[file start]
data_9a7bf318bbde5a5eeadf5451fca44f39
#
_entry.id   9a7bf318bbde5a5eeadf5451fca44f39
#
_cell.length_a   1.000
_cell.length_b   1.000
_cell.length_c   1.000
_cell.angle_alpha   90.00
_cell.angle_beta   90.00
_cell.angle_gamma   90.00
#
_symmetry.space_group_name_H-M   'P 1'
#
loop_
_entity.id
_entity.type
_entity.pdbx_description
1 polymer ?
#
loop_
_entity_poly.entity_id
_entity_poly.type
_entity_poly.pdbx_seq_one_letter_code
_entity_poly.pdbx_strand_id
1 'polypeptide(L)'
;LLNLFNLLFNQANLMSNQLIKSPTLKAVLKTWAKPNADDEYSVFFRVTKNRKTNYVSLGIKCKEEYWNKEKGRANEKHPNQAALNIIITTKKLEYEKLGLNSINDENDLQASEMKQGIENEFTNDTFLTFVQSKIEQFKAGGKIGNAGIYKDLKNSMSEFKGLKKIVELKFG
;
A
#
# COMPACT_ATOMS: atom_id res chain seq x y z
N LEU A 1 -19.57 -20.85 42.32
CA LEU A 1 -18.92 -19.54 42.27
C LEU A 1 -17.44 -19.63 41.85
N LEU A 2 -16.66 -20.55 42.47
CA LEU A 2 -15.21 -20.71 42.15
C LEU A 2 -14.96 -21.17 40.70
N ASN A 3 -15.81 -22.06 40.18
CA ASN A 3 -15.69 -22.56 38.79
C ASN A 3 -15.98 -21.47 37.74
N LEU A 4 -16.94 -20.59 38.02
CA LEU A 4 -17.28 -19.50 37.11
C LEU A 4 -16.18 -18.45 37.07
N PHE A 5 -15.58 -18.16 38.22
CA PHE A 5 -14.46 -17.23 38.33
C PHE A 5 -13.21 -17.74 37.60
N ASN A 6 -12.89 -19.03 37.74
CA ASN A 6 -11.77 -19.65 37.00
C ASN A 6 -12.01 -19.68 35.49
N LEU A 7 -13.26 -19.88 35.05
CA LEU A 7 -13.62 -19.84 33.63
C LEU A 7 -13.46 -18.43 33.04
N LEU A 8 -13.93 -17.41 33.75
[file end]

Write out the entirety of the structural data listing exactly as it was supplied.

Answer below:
data_9a7bf318bbde5a5eeadf5451fca44f39
#
_entry.id   9a7bf318bbde5a5eeadf5451fca44f39
#
_cell.length_a   1.000
_cell.length_b   1.000
_cell.length_c   1.000
_cell.angle_alpha   90.00
_cell.angle_beta   90.00
_cell.angle_gamma   90.00
#
_symmetry.space_group_name_H-M   'P 1'
#
loop_
_entity.id
_entity.type
_entity.pdbx_description
1 polymer ?
#
loop_
_entity_poly.entity_id
_entity_poly.type
_entity_poly.pdbx_seq_one_letter_code
_entity_poly.pdbx_strand_id
1 'polypeptide(L)'
;LLNLFNLLFNQANLMSNQLIKSPTLKAVLKTWAKPNADDEYSVFFRVTKNRKTNYVSLGIKCKEEYWNKEKGRANEKHPNQAALNIIITTKKLEYEKLGLNSINDENDLQASEMKQGIENEFTNDTFLTFVQSKIEQFKAGGKIGNAGIYKDLKNSMSEFKGLKKIVELKFG
;
A
#
# COMPACT_ATOMS: atom_id res chain seq x y z
N LEU A 1 -19.57 -20.85 42.32
CA LEU A 1 -18.92 -19.54 42.27
C LEU A 1 -17.44 -19.63 41.85
N LEU A 2 -16.66 -20.55 42.47
CA LEU A 2 -15.21 -20.71 42.15
C LEU A 2 -14.96 -21.17 40.70
N ASN A 3 -15.81 -22.06 40.18
CA ASN A 3 -15.69 -22.56 38.79
C ASN A 3 -15.98 -21.47 37.74
N LEU A 4 -16.94 -20.59 38.02
CA LEU A 4 -17.28 -19.50 37.11
C LEU A 4 -16.18 -18.45 37.07
N PHE A 5 -15.58 -18.16 38.22
CA PHE A 5 -14.46 -17.23 38.33
C PHE A 5 -13.21 -17.74 37.60
N ASN A 6 -12.89 -19.03 37.74
CA ASN A 6 -11.77 -19.65 37.00
C ASN A 6 -12.01 -19.68 35.49
N LEU A 7 -13.26 -19.88 35.05
CA LEU A 7 -13.62 -19.84 33.63
C LEU A 7 -13.46 -18.43 33.04
N LEU A 8 -13.93 -17.41 33.75